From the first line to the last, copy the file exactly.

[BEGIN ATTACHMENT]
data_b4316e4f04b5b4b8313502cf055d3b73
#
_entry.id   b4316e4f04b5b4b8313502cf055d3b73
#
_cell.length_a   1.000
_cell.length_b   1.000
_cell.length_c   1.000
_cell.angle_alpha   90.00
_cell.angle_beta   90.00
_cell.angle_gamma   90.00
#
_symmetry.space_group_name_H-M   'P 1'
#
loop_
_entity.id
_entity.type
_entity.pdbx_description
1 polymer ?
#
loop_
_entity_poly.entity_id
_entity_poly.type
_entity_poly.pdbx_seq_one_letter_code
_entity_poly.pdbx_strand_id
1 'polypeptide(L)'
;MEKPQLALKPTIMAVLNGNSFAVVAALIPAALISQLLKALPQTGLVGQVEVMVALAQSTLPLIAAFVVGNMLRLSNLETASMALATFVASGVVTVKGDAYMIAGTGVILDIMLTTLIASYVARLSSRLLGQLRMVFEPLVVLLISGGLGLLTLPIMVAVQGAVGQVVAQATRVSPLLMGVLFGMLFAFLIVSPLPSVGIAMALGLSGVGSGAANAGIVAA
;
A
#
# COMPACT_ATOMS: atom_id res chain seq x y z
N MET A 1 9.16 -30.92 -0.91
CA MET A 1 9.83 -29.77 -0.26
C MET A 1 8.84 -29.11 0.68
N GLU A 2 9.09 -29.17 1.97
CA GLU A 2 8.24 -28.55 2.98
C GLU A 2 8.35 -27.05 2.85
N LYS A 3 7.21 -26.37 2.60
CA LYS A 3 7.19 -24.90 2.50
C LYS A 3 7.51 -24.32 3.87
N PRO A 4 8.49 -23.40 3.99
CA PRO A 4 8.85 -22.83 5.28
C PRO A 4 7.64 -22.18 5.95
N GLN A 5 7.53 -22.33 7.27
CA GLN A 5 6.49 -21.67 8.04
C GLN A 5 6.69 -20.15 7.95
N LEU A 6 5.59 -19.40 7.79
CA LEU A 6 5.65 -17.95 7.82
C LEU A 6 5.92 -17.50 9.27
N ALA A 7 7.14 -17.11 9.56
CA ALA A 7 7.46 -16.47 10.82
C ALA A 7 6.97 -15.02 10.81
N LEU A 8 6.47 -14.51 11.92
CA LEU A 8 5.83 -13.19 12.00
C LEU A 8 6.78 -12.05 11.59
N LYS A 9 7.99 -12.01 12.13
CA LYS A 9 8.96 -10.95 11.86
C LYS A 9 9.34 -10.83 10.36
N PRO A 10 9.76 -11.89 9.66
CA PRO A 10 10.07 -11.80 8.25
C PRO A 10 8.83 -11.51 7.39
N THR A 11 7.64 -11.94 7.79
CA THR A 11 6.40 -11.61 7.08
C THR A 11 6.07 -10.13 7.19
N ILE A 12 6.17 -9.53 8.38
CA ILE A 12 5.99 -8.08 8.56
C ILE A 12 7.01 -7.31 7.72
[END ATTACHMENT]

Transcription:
data_b4316e4f04b5b4b8313502cf055d3b73
#
_entry.id   b4316e4f04b5b4b8313502cf055d3b73
#
_cell.length_a   1.000
_cell.length_b   1.000
_cell.length_c   1.000
_cell.angle_alpha   90.00
_cell.angle_beta   90.00
_cell.angle_gamma   90.00
#
_symmetry.space_group_name_H-M   'P 1'
#
loop_
_entity.id
_entity.type
_entity.pdbx_description
1 polymer ?
#
loop_
_entity_poly.entity_id
_entity_poly.type
_entity_poly.pdbx_seq_one_letter_code
_entity_poly.pdbx_strand_id
1 'polypeptide(L)'
;MEKPQLALKPTIMAVLNGNSFAVVAALIPAALISQLLKALPQTGLVGQVEVMVALAQSTLPLIAAFVVGNMLRLSNLETASMALATFVASGVVTVKGDAYMIAGTGVILDIMLTTLIASYVARLSSRLLGQLRMVFEPLVVLLISGGLGLLTLPIMVAVQGAVGQVVAQATRVSPLLMGVLFGMLFAFLIVSPLPSVGIAMALGLSGVGSGAANAGIVAA
;
A
#
# COMPACT_ATOMS: atom_id res chain seq x y z
N MET A 1 9.16 -30.92 -0.91
CA MET A 1 9.83 -29.77 -0.26
C MET A 1 8.84 -29.11 0.68
N GLU A 2 9.09 -29.17 1.97
CA GLU A 2 8.24 -28.55 2.98
C GLU A 2 8.35 -27.05 2.85
N LYS A 3 7.21 -26.37 2.60
CA LYS A 3 7.19 -24.90 2.50
C LYS A 3 7.51 -24.32 3.87
N PRO A 4 8.49 -23.40 3.99
CA PRO A 4 8.85 -22.83 5.28
C PRO A 4 7.64 -22.18 5.95
N GLN A 5 7.53 -22.33 7.27
CA GLN A 5 6.49 -21.67 8.04
C GLN A 5 6.69 -20.15 7.95
N LEU A 6 5.59 -19.40 7.79
CA LEU A 6 5.65 -17.95 7.82
C LEU A 6 5.92 -17.50 9.27
N ALA A 7 7.14 -17.11 9.56
CA ALA A 7 7.46 -16.47 10.82
C ALA A 7 6.97 -15.02 10.81
N LEU A 8 6.47 -14.51 11.92
CA LEU A 8 5.83 -13.19 12.00
C LEU A 8 6.78 -12.05 11.59
N LYS A 9 7.99 -12.01 12.13
CA LYS A 9 8.96 -10.95 11.86
C LYS A 9 9.34 -10.83 10.36
N PRO A 10 9.76 -11.89 9.66
CA PRO A 10 10.07 -11.80 8.25
C PRO A 10 8.83 -11.51 7.39
N THR A 11 7.64 -11.94 7.79
CA THR A 11 6.40 -11.61 7.08
C THR A 11 6.07 -10.13 7.19
N ILE A 12 6.17 -9.53 8.38
CA ILE A 12 5.99 -8.08 8.56
C ILE A 12 7.01 -7.31 7.72